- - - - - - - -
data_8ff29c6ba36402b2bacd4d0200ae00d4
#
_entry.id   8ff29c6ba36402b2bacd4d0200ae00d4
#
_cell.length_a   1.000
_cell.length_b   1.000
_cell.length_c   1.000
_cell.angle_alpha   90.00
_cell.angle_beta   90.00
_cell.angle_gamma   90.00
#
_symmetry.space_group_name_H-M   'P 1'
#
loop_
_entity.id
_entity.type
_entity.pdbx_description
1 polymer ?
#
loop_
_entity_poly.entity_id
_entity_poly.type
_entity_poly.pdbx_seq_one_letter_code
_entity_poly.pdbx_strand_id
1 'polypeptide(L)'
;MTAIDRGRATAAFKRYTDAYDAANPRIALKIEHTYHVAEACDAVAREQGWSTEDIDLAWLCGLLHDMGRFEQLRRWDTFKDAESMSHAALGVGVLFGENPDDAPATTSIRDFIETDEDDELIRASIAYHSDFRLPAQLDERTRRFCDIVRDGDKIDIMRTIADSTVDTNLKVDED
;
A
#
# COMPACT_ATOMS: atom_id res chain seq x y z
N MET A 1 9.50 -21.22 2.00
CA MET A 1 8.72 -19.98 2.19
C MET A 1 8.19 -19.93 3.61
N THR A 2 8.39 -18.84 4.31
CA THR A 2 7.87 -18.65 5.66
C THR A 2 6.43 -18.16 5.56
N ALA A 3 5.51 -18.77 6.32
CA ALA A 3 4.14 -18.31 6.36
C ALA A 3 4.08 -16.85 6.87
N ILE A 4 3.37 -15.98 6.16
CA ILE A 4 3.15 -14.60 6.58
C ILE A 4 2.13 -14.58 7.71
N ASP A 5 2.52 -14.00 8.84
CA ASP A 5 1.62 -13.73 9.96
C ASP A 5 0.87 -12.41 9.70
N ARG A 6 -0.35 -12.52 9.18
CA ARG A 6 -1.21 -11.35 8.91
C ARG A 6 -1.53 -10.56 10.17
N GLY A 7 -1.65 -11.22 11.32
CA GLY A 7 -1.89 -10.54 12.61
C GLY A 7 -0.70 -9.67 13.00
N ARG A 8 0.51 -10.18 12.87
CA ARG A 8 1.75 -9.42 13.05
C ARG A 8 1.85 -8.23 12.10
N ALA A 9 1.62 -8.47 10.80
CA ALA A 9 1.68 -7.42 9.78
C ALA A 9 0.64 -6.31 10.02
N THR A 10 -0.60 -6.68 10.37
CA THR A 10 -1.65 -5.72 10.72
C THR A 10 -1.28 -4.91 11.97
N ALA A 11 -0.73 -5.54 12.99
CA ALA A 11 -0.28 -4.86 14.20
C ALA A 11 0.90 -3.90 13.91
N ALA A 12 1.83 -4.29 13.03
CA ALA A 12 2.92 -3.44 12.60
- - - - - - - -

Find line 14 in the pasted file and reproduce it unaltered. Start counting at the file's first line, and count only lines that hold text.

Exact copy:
loop_